Information contained in this publication is intended for informational purposes only and does not constitute legal advice or opinion, nor is it a substitute for the professional judgment of an attorney.
Browse through brief employment and labor law updates from around the globe. Contact a Littler attorney for more information or view our global locations.
View all Q1 2019 Global Guide Quarterly updates Download full Q1 2019 Global Guide Quarterly
Costa Rica | Amendment Seeks to Strengthen Equal Pay Law
New Legislation Enacted
Author: Lucía Solórzano, Senior Associate – BDS, Member of Littler Global
On March 18, 2019, the Legislative Chamber amended the Law for the Promotion of the Social Equality of Women. This reform adds three new articles to the law, to strengthen the legal requirement for all employers to pay men and women equally when working in equal conditions. Although such obligation already existed in the general anti-discrimination regulations of the Labor Code, this new law creates a commission in charge of studying the issue of unequal pay and making recommendations to eradicate the gender salary gap.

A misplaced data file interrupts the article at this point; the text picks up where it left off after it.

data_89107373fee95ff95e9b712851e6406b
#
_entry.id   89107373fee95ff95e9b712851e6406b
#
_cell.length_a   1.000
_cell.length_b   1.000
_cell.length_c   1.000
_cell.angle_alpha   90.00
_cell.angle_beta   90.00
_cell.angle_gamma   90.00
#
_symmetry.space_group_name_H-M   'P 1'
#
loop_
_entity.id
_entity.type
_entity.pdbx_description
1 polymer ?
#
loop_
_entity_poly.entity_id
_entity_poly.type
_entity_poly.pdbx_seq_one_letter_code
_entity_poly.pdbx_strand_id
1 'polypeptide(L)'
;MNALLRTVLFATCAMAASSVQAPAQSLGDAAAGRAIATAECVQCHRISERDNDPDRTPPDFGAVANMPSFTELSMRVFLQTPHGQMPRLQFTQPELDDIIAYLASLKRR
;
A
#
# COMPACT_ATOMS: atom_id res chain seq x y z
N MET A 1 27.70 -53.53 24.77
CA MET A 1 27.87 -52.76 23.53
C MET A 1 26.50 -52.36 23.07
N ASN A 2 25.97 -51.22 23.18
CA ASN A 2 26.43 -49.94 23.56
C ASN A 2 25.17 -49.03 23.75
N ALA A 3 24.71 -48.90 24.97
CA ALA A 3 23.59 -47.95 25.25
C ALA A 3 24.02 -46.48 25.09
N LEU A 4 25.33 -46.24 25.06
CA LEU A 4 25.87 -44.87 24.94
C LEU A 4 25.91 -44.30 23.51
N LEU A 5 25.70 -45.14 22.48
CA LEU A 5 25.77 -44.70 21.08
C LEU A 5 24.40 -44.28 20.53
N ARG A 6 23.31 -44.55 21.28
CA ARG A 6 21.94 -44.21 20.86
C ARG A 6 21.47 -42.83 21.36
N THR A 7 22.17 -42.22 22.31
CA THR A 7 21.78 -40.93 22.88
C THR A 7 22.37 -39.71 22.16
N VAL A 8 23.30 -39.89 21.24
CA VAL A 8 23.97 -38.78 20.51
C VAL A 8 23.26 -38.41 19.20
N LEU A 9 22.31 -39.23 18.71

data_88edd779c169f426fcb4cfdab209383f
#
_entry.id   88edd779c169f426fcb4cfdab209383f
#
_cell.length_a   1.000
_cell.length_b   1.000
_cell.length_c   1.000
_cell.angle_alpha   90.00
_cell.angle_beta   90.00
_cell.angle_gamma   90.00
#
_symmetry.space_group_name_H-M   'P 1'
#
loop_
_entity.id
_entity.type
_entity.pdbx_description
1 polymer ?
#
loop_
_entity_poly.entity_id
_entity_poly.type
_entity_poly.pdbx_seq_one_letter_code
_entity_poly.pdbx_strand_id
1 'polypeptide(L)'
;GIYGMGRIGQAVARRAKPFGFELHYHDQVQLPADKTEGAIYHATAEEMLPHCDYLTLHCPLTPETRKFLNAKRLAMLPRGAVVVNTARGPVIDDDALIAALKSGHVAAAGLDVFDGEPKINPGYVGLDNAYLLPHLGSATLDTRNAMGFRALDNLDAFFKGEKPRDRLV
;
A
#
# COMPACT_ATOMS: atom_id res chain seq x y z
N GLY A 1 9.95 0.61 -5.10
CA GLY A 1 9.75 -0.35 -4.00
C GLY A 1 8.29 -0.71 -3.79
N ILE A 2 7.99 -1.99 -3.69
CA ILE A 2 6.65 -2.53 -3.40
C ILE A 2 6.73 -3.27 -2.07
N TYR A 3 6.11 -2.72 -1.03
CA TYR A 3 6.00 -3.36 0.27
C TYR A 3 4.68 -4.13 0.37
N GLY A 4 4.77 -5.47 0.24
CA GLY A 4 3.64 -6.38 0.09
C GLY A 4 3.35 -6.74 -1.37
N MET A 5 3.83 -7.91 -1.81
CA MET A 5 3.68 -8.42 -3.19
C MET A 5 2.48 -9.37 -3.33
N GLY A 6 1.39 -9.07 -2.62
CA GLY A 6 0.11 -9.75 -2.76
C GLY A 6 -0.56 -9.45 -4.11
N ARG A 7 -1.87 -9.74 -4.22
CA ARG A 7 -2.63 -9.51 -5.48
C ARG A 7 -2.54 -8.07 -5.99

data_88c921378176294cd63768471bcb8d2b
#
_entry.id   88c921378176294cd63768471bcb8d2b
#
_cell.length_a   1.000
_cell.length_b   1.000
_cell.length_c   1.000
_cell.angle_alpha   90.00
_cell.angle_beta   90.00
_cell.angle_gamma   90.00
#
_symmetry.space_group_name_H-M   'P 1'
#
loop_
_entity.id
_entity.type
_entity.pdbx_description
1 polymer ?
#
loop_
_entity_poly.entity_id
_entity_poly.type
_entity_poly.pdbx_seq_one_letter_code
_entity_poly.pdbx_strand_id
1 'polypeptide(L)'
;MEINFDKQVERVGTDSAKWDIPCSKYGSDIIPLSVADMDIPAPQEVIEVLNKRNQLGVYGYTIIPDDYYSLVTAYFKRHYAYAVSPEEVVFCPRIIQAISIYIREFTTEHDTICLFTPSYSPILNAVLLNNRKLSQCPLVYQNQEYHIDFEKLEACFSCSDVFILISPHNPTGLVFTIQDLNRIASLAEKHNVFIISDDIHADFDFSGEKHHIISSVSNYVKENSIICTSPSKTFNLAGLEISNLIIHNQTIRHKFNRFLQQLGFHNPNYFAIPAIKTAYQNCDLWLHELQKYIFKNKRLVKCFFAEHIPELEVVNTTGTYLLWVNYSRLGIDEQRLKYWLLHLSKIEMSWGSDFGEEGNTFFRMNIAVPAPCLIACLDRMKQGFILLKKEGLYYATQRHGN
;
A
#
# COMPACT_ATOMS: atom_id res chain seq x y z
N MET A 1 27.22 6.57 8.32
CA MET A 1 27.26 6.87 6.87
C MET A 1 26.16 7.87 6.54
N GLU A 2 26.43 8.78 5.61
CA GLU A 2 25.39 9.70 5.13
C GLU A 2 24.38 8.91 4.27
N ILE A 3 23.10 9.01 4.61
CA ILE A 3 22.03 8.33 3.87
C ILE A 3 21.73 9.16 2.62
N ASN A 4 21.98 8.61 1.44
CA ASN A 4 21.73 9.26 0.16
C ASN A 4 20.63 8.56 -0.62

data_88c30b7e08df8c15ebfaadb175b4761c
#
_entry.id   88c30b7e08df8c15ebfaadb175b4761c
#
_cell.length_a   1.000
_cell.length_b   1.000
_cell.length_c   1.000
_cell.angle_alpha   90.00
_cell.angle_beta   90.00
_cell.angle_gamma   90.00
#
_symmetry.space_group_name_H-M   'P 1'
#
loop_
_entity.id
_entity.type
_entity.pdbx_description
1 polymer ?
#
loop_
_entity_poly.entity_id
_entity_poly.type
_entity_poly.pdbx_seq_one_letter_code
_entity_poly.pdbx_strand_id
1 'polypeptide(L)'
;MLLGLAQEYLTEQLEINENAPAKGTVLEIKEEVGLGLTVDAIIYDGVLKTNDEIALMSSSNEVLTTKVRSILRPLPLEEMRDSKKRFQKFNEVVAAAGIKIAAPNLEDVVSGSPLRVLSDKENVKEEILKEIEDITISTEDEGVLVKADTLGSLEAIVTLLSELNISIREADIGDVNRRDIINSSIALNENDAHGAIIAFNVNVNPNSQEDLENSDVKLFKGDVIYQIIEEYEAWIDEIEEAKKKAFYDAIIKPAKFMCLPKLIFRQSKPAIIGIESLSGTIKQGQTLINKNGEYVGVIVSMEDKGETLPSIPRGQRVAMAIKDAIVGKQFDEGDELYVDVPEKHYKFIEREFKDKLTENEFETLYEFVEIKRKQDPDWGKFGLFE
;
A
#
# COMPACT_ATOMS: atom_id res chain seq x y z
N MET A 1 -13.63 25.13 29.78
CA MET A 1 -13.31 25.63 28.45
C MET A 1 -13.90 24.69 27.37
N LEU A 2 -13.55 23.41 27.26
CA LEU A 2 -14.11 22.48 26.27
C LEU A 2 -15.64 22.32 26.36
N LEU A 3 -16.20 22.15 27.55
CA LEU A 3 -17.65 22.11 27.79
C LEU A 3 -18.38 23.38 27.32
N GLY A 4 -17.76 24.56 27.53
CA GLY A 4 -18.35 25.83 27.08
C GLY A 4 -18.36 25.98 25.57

Costa Rica | Deadline to Furnish Lactation Rooms
Upcoming Deadline for Legal Compliance
Author: Marco Arias, Partner – BDS, Member of Littler Global
As of May 5, 2019, all companies employing thirty or more women at their workplaces will be required to have a lactation room that meets specific requirements. This deadline comes from Executive Decree 41080-MTSS-S, which was published in the official government publication on May 4, 2018, and granted companies one year to comply. All lactation rooms must be furnished with a refrigerator, a small table, two chairs, a sink with liquid soap (if not possible, there must be a rest room within 20 meters), a paper-towel dispenser, and ventilation, among other requirements.
Panama | New Protections for Employees Regarding Work-Related Accidents
New Legislation Enacted
Author: Yeris Nielsen, Partner – BDS, Member of Littler Global
On February 14, 2019, Law No. 72 was passed to amend Government Decree No. 68 from 1970, related to workers’ compensation coverage. With this amendment, any employer who fails to register with the Social Security Administration or pay the insurance premiums is liable for all medical treatment costs related to any work-related accidents that its employees might suffer. Employers can appeal the administrative decision that orders them to cover these costs, but will ultimately have five business days to fulfill payment if the appeal is rejected. The law’s effects are retroactive to March 15, 2015.